Inside Iran’s election circus

  • Themes: Iran

Rather than presaging a reformist revival, the Iranian presidential election revealed the vast chasm between the state and society-at-large.

Supporters of the presidential candidate of the reformist camp, Peseschkian, cheer at an election rally in the capital.
Supporters of Masoud Pezeshkian an election rally, June 2024. Credit: dpa picture alliance / Alamy Stock Photo

‘Are you not entertained?’

So shouts the Roman general Maximus taunting his audience after a particularly brutal bout in the gladiatorial ring in the film Gladiator. Political spectacle exists to divert and entertain and if the Islamic Republic of Iran is finding it hard to provide sufficient bread, it still has the capacity to throw a good ‘circus’. Few things entertain quite as effectively as the political spectacle of a well-run Iranian election campaign. If the last three years witnessed dull – turnout suppressing – exercises, on this occasion the Islamic Republic appeared to rediscover its mojo.

Anxious to increase turnout, the regime allowed a measure of competition, complete with vigorous and often angry debates, which proved both captivating and revealing of the authoritarianism at the heart of the system and the social malaise that underpinned it.

The contest to succeed Ebrahim Raisi began soon after his death, with the ritual mourning replaced swiftly, if somewhat indecently, by the rush to replace him. Some 80 aspiring candidates registered for the election, including four women. Then an important preliminary phase followed. Analysts and pundits argue over which of the candidates the notorious Guardian Council – the hardline body charged with vetting candidates and supervising elections – will allow to run. There are no political parties in Iran so once the candidates are selected, they then identify their ideological leanings and seek endorsements.

The geriatric Jannati, at a steady 98, emblematic of the gerontocracy that runs the Islamic Republic, pronounced the Guardian Council’s verdict after the statutory couple of days of review. There were a few surprises. One notable casualty of the opaque vetting process was Ali Larijani who many supposed had received the Leader’s blessing to run – he appeared to suggest this himself on X (formerly Twitter) – following his previous humiliating rejection in 2021. Whatever the Leader’s views, Larijani’s aspirations were ruthlessly dashed.

Of the six accepted candidates, two of which were largely there to make up the numbers, (Ghazizadeh Hashemi, a dour and uninteresting doctor, and Ali Zakani, the current Mayor of Tehran, widely regarded as a buffoon), four were self-declared Principle-ists (hardline conservatives). The one apparent outlier was Masoud Pezeshkian, a heart surgeon from Tabriz with roots in Kurdistan, who seemed at first glance to have been included to pacify the Azeri and Kurdish constituencies and was presented as running on a Reformist ticket.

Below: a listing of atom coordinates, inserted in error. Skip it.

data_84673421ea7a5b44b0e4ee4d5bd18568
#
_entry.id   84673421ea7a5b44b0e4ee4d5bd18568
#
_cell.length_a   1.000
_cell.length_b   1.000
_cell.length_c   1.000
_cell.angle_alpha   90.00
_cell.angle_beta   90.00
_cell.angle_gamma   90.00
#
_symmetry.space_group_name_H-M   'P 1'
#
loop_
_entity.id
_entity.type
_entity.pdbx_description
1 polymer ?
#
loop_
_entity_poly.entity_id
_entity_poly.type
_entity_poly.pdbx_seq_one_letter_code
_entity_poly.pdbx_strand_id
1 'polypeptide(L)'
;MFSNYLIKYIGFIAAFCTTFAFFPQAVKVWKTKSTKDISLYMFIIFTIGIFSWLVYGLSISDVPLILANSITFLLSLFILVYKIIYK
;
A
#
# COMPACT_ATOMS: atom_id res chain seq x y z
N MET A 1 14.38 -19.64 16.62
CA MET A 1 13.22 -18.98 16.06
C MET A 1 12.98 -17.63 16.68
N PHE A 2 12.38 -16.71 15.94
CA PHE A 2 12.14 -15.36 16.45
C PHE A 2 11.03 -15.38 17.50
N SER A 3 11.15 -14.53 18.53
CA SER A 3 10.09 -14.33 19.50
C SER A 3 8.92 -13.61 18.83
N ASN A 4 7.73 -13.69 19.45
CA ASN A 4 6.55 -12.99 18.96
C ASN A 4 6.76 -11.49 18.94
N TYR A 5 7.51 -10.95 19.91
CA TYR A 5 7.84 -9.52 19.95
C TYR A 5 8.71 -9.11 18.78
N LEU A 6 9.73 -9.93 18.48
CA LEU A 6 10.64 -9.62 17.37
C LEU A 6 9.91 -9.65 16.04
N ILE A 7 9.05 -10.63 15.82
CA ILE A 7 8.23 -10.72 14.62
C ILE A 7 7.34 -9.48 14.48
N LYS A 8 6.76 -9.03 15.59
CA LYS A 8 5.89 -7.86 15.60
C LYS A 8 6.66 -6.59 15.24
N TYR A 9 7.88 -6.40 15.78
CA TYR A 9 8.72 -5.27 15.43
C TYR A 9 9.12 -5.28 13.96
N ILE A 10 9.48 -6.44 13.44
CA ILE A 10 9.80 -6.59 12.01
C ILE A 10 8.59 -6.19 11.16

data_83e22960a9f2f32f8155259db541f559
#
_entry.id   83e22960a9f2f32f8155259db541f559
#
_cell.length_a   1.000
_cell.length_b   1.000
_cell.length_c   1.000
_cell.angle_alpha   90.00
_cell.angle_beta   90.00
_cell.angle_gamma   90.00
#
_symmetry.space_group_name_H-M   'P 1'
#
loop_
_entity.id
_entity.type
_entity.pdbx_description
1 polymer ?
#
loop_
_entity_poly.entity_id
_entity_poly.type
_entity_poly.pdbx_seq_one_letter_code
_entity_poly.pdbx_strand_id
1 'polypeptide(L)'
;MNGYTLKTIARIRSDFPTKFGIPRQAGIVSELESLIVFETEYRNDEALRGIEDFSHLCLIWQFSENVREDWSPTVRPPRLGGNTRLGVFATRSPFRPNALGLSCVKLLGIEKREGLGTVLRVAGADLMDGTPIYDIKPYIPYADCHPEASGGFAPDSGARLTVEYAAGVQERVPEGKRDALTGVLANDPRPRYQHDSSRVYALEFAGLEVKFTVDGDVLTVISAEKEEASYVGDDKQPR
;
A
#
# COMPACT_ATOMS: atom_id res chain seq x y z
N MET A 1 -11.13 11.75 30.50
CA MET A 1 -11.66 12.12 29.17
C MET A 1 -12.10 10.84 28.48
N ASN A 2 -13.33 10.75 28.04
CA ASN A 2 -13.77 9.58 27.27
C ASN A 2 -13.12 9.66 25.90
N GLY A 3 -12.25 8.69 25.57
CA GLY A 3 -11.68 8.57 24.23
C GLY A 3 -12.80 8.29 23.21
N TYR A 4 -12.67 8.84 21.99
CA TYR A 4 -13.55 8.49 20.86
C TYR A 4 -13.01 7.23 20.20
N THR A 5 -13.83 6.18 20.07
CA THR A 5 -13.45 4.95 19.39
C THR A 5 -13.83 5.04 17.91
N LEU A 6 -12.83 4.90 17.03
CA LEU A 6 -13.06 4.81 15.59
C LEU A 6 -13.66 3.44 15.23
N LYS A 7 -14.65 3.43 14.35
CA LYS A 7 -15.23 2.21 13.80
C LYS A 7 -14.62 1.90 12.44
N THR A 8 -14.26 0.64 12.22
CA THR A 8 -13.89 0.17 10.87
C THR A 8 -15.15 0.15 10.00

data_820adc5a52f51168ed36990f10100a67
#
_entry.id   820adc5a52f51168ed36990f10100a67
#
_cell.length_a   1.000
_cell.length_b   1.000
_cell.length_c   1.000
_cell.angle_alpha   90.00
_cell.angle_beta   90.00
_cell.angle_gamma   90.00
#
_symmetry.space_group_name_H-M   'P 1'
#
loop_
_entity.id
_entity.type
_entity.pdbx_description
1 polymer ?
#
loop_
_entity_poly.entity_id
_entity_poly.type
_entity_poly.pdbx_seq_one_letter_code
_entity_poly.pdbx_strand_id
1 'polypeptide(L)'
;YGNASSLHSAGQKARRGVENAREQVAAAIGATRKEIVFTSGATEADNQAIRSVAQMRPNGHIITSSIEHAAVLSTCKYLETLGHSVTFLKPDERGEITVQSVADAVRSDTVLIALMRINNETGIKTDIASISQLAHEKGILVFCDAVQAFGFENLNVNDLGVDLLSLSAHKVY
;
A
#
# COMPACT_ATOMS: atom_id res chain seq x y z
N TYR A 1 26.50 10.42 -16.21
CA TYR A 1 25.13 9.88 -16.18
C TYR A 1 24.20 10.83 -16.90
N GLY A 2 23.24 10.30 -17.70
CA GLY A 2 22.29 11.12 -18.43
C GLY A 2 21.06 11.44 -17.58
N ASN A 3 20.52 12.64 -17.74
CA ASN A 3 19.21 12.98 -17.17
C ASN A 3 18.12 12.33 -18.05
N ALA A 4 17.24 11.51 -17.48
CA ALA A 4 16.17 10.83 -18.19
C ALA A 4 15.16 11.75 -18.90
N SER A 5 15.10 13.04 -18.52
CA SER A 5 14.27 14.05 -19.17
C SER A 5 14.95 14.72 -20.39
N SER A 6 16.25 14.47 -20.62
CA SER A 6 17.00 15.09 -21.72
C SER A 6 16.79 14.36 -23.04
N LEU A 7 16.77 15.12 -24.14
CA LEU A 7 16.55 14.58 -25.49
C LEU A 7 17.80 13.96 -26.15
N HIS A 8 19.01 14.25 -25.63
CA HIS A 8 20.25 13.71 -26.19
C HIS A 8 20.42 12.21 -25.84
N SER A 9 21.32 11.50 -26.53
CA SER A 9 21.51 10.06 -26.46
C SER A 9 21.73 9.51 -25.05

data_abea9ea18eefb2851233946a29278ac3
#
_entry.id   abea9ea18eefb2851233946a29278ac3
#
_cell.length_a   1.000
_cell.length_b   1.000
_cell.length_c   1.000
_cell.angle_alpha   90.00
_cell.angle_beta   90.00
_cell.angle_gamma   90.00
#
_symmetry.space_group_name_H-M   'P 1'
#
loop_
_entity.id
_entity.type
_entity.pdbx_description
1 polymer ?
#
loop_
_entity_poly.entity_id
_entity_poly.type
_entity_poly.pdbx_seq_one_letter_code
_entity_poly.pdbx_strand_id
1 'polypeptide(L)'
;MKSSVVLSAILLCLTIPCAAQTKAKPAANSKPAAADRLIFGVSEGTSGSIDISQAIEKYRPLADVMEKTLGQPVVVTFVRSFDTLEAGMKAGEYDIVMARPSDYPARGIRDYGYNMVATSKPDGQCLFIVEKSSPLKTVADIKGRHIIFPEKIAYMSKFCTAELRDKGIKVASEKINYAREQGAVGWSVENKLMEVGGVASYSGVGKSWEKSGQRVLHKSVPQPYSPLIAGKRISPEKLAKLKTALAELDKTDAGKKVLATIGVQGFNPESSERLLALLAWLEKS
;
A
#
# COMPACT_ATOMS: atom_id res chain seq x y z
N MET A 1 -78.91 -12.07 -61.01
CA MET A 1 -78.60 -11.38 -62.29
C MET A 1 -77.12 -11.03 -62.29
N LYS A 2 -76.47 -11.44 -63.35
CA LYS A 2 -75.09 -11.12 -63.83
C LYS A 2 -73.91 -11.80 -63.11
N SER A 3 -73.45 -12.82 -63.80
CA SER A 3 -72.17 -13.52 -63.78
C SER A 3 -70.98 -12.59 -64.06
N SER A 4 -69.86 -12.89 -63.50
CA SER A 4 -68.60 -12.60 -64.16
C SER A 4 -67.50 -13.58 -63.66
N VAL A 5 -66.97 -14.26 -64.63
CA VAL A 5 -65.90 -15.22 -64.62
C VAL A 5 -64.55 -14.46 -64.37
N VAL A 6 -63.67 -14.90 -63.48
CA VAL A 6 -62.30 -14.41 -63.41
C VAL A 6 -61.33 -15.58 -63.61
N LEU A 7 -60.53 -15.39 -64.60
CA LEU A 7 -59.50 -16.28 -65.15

The other three included the Supreme Leader’s representative on the Supreme National Security Council, Saeed Jalili (so hardline he sent his male adviser in place of his wife to a ‘meet the family’ session), the current speaker of the Parliament, Mohammad Bagher Qalibaf, flamboyant, vain and corrupt, (his chief contribution to the debates was that he would build a wall to keep Afghans out), and Mostafa Pourmohammadi, who despite his service on the 1988 ‘death committee’ (alongside Raisi) was here presented as a ‘moderate’. Indeed, Pourmohammadi was to prove the real dark horse of the entire performance, laying into his colleagues and the entire Islamic Republic with almost frivolous abandon, such that some wondered whether he, rather than Pezeshkian, was the real reformist.

Such a confection of candidates took observers by surprise and has led many to reflect on the Supreme Leader’s motives. This urge to try and read the Supreme Leader’s mind is of course a hallmark of authoritarian systems. In the absence of genuine politics, it is the fodder that feeds the system and excites the analyst. Much ink is spilt discussing what none of us can really know. We can take comfort that this absence of clarity is pervasive even amongst those who can claim to be intimates, such as Larijani. The Leader must remain an enigma and act in mysterious ways, his fragile authority depends on it. In this way he encourages officials to compete for his approval.

Pezeshkian’s inclusion reflects this dynamic at work. Far from being a ‘mistake’ or the realisation that the Supreme Leader has had an epiphany, it is more likely an example of Jannati attempting to fulfil the Leader’s desire to see a better turnout. Two things may have immediately influenced him, one being former President Khatami’s announcement that he would boycott an uncompetitive election as he had the previous Majles (parliamentary) elections. Having somewhat recklessly thrown down the gauntlet, Khatami would be obliged to retract his threat if a plausible reformist candidate could be found. Thankfully Jannati had just the person in Masoud Pezeshkian who had, it was reported, been name checked by Khamenei, when he had earlier urged less stringent vetting. Khamenei had criticised the excessive vetting in the last Majles elections which had resulted in the worst turnout in the Islamic Republic’s history.

In Pezeshkian, the system appeared to have found its ‘court’ Reformist and his inclusion certainly generated (and continues to generate) far more excitement abroad than it does among ordinary Iranians, for whom all this was just part of a long-established performance. Pezeshkian had long been an outspoken critic of government methods – including repeated crackdowns – if not of the policies themselves, (he was an advocate for veiling long before they became law in the Islamic Republic). He dampened any enthusiasm by holding firm to his loyalty (and indeed affection) for the Supreme Leader, whose red lines, he stressed, would be his. His promises were rigorously vague, which some considered wise given the failures of previous presidents. But critics also pointed out that he had only held a single ministerial portfolio – that of Health in Khatami’s second term – and that his political experience was largely that of a marginal Majles deputy. If Rouhani the national security insider could not shift the deep state, what chance Pezeshkian?